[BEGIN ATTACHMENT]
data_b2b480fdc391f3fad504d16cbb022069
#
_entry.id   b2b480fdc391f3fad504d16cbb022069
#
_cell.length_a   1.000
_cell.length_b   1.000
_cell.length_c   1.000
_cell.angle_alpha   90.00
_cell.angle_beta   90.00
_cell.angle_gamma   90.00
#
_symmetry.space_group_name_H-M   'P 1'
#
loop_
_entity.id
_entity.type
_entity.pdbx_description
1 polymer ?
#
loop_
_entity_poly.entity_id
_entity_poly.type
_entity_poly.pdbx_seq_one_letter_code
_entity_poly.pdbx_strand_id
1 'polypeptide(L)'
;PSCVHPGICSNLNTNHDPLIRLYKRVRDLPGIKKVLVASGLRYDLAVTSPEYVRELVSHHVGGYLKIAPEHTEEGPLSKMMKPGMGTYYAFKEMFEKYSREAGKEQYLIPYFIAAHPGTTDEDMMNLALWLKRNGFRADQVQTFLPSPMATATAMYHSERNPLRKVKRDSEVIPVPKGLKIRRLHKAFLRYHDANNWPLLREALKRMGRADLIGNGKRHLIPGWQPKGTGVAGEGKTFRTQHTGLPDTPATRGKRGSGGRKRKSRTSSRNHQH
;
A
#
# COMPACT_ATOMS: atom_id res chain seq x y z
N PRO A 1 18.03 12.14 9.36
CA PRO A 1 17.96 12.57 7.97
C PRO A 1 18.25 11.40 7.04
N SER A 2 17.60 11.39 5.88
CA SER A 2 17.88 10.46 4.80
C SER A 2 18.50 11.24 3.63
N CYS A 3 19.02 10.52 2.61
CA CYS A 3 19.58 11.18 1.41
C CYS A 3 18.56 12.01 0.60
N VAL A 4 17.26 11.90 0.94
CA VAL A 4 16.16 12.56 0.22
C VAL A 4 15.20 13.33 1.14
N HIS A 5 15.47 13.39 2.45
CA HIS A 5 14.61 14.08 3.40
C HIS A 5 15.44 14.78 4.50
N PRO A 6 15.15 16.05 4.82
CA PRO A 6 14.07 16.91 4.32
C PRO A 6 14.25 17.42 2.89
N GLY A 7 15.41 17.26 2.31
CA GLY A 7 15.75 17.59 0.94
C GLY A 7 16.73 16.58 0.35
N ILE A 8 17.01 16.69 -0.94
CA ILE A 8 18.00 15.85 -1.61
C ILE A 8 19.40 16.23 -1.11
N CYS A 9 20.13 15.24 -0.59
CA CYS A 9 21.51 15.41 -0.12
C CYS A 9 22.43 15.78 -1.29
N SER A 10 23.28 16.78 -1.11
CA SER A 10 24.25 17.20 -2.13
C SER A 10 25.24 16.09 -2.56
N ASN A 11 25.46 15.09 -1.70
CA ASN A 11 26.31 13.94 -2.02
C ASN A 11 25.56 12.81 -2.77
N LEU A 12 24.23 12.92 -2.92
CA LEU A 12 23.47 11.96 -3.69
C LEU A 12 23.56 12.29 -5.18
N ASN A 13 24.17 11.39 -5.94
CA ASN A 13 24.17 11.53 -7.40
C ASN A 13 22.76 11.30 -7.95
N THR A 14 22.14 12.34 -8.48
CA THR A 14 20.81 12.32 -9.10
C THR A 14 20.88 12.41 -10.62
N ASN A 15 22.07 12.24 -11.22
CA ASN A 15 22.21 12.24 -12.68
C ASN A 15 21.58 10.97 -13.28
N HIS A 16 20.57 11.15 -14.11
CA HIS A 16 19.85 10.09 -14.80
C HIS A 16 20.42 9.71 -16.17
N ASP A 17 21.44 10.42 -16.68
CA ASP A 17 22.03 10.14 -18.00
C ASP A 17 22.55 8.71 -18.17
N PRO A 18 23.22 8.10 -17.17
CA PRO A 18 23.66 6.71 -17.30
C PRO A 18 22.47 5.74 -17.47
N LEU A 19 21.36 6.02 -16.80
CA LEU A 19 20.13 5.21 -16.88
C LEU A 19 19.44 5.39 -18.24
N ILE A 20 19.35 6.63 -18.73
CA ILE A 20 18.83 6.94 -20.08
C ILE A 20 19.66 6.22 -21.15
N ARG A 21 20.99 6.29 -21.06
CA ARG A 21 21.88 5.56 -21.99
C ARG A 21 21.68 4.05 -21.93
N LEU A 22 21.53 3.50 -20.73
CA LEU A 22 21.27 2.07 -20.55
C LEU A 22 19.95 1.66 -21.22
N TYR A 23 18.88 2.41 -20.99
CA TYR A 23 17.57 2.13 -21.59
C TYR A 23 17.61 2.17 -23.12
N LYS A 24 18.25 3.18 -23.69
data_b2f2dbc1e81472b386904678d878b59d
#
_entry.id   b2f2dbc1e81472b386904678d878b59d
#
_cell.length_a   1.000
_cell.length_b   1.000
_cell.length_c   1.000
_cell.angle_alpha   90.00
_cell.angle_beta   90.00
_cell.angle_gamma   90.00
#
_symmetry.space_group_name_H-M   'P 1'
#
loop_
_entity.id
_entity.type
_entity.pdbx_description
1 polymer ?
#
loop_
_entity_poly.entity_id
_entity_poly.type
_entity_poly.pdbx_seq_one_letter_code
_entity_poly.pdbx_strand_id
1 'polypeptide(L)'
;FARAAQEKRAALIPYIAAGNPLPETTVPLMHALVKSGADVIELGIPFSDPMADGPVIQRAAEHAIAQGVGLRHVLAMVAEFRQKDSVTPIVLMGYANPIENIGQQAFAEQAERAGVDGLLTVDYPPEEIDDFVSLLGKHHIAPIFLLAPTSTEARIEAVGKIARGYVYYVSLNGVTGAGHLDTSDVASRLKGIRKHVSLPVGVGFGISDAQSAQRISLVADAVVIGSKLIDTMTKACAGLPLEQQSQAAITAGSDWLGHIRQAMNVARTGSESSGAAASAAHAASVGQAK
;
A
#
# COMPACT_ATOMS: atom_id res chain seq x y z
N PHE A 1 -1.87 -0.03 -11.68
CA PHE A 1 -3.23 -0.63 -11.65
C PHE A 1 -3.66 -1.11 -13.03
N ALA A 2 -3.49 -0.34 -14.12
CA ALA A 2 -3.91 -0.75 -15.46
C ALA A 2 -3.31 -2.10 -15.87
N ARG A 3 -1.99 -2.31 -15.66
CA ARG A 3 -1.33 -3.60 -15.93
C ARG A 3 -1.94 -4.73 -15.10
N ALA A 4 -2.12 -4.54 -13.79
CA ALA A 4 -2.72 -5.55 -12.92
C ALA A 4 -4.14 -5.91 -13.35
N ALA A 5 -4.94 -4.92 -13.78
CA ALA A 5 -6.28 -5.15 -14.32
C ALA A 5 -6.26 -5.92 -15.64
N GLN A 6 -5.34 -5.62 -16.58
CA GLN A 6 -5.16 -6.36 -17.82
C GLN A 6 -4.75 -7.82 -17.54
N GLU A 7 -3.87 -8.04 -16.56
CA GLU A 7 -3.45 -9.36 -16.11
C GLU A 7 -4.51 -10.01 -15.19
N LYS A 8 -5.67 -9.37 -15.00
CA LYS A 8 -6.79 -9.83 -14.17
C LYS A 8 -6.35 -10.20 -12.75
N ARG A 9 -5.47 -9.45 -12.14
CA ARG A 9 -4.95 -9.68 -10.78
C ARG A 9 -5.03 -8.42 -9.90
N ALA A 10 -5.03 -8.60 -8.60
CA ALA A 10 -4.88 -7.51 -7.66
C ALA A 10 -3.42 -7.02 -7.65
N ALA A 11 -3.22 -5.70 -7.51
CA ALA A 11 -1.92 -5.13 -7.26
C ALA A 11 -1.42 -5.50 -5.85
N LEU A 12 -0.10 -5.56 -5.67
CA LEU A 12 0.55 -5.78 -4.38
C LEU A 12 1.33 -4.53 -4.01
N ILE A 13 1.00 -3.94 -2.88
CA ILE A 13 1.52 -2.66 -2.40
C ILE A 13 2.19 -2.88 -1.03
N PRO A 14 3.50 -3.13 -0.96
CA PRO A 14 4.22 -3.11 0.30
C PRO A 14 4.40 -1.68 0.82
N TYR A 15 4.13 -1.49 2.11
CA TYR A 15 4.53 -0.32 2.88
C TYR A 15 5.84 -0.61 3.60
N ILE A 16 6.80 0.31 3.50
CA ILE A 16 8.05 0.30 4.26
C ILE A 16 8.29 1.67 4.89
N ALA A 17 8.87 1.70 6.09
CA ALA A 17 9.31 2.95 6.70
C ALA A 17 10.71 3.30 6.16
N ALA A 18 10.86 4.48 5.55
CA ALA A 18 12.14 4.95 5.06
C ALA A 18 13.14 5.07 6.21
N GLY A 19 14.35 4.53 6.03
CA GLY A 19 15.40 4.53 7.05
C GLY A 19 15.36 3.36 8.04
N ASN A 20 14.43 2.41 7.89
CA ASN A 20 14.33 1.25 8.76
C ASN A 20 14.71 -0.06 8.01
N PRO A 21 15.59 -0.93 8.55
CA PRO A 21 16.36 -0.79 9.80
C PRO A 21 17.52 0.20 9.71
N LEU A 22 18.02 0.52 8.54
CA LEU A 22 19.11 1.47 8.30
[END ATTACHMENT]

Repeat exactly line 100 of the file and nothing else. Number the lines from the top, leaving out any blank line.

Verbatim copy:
N LYS A 24 18.25 3.18 -23.69